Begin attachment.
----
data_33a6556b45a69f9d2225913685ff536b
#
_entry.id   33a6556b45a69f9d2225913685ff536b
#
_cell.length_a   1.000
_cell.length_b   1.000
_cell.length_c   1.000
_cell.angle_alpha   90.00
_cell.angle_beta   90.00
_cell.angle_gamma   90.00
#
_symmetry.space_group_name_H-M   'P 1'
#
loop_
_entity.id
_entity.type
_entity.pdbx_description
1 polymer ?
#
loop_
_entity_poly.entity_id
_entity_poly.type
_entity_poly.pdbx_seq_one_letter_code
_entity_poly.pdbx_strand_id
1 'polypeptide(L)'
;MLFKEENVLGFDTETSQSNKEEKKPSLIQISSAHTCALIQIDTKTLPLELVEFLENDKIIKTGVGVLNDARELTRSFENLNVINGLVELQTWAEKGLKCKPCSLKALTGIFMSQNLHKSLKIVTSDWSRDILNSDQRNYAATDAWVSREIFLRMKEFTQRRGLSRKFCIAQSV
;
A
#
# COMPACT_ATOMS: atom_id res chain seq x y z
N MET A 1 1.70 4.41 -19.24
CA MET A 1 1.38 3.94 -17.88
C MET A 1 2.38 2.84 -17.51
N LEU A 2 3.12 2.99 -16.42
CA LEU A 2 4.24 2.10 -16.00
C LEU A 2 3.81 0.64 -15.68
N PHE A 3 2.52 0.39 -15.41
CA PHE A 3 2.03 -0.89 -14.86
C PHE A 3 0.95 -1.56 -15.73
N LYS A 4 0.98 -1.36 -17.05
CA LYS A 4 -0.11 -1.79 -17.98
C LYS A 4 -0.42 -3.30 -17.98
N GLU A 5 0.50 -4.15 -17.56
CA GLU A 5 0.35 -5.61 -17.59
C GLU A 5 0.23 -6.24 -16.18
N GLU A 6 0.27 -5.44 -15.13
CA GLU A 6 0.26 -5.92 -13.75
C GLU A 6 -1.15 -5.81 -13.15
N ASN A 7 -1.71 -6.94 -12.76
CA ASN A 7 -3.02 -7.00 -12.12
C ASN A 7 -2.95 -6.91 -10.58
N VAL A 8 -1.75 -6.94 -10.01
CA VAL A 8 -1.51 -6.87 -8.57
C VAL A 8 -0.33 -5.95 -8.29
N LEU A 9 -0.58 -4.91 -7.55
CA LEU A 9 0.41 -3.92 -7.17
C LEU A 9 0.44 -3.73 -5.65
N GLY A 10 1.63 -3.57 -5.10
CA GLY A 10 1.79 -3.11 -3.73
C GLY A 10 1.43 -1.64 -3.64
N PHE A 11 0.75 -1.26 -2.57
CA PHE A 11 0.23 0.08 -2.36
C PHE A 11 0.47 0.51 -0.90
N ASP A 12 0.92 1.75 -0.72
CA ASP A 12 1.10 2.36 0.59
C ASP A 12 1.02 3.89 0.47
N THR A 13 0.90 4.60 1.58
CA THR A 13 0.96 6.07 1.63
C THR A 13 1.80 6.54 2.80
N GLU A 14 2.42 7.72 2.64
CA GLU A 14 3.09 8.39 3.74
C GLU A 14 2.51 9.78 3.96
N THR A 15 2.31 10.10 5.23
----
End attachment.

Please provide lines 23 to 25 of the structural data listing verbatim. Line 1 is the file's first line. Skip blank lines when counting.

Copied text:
_entity_poly.pdbx_seq_one_letter_code
_entity_poly.pdbx_strand_id
1 'polypeptide(L)'